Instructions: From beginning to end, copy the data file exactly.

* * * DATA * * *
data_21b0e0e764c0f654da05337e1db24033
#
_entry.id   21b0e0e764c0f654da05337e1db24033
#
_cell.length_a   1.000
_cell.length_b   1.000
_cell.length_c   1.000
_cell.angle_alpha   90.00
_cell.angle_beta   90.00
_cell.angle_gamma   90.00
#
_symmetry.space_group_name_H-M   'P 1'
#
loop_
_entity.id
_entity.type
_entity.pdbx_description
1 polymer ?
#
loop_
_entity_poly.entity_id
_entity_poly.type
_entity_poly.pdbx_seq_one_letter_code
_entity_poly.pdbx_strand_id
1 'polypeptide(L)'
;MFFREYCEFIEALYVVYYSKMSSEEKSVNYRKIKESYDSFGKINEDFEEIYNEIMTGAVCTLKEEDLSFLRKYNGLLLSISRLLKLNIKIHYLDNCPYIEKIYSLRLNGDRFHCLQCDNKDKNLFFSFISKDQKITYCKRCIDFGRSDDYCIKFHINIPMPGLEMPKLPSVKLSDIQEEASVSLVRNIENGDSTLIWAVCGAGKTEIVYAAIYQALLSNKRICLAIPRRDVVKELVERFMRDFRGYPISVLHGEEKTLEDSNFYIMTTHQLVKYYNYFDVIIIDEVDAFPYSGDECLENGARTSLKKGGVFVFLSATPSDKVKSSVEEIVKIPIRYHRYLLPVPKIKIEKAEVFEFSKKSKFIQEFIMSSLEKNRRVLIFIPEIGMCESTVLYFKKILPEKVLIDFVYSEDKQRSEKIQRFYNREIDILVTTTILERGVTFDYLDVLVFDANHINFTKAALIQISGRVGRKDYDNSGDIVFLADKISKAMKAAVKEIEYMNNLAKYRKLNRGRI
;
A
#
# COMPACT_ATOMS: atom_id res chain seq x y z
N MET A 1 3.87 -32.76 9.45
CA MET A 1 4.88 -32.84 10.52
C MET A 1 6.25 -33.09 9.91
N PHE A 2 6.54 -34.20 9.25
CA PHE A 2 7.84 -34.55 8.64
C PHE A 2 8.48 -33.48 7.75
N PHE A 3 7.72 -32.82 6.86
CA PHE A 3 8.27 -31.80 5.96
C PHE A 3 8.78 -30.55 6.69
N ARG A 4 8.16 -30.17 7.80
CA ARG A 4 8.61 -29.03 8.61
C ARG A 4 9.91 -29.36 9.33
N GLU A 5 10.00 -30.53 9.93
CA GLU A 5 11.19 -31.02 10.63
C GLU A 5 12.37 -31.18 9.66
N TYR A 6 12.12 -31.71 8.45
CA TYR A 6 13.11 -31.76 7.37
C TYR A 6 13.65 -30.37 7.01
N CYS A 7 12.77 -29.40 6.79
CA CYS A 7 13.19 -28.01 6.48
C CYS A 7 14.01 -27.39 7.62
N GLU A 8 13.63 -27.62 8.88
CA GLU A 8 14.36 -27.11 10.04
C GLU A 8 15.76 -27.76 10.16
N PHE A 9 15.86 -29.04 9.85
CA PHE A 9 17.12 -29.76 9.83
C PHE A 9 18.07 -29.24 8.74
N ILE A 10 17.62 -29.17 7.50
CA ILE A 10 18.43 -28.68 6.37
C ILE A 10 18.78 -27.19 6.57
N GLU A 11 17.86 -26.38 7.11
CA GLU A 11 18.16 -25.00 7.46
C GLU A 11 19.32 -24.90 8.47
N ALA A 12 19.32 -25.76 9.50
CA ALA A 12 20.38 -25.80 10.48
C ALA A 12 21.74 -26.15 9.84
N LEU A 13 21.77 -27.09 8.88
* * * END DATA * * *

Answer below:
data_21b0e0e764c0f654da05337e1db24033
#
_entry.id   21b0e0e764c0f654da05337e1db24033
#
_cell.length_a   1.000
_cell.length_b   1.000
_cell.length_c   1.000
_cell.angle_alpha   90.00
_cell.angle_beta   90.00
_cell.angle_gamma   90.00
#
_symmetry.space_group_name_H-M   'P 1'
#
loop_
_entity.id
_entity.type
_entity.pdbx_description
1 polymer ?
#
loop_
_entity_poly.entity_id
_entity_poly.type
_entity_poly.pdbx_seq_one_letter_code
_entity_poly.pdbx_strand_id
1 'polypeptide(L)'
;MFFREYCEFIEALYVVYYSKMSSEEKSVNYRKIKESYDSFGKINEDFEEIYNEIMTGAVCTLKEEDLSFLRKYNGLLLSISRLLKLNIKIHYLDNCPYIEKIYSLRLNGDRFHCLQCDNKDKNLFFSFISKDQKITYCKRCIDFGRSDDYCIKFHINIPMPGLEMPKLPSVKLSDIQEEASVSLVRNIENGDSTLIWAVCGAGKTEIVYAAIYQALLSNKRICLAIPRRDVVKELVERFMRDFRGYPISVLHGEEKTLEDSNFYIMTTHQLVKYYNYFDVIIIDEVDAFPYSGDECLENGARTSLKKGGVFVFLSATPSDKVKSSVEEIVKIPIRYHRYLLPVPKIKIEKAEVFEFSKKSKFIQEFIMSSLEKNRRVLIFIPEIGMCESTVLYFKKILPEKVLIDFVYSEDKQRSEKIQRFYNREIDILVTTTILERGVTFDYLDVLVFDANHINFTKAALIQISGRVGRKDYDNSGDIVFLADKISKAMKAAVKEIEYMNNLAKYRKLNRGRI
;
A
#
# COMPACT_ATOMS: atom_id res chain seq x y z
N MET A 1 3.87 -32.76 9.45
CA MET A 1 4.88 -32.84 10.52
C MET A 1 6.25 -33.09 9.91
N PHE A 2 6.54 -34.20 9.25
CA PHE A 2 7.84 -34.55 8.64
C PHE A 2 8.48 -33.48 7.75
N PHE A 3 7.72 -32.82 6.86
CA PHE A 3 8.27 -31.80 5.96
C PHE A 3 8.78 -30.55 6.69
N ARG A 4 8.16 -30.17 7.80
CA ARG A 4 8.61 -29.03 8.61
C ARG A 4 9.91 -29.36 9.33
N GLU A 5 10.00 -30.53 9.93
CA GLU A 5 11.19 -31.02 10.63
C GLU A 5 12.37 -31.18 9.66
N TYR A 6 12.12 -31.71 8.45
CA TYR A 6 13.11 -31.76 7.37
C TYR A 6 13.65 -30.37 7.01
N CYS A 7 12.77 -29.40 6.79
CA CYS A 7 13.19 -28.01 6.48
C CYS A 7 14.01 -27.39 7.62
N GLU A 8 13.63 -27.62 8.88
CA GLU A 8 14.36 -27.11 10.04
C GLU A 8 15.76 -27.76 10.16
N PHE A 9 15.86 -29.04 9.85
CA PHE A 9 17.12 -29.76 9.83
C PHE A 9 18.07 -29.24 8.74
N ILE A 10 17.62 -29.17 7.50
CA ILE A 10 18.43 -28.68 6.37
C ILE A 10 18.78 -27.19 6.57
N GLU A 11 17.86 -26.38 7.11
CA GLU A 11 18.16 -25.00 7.46
C GLU A 11 19.32 -24.90 8.47
N ALA A 12 19.32 -25.76 9.50
CA ALA A 12 20.38 -25.80 10.48
C ALA A 12 21.74 -26.15 9.84
N LEU A 13 21.77 -27.09 8.88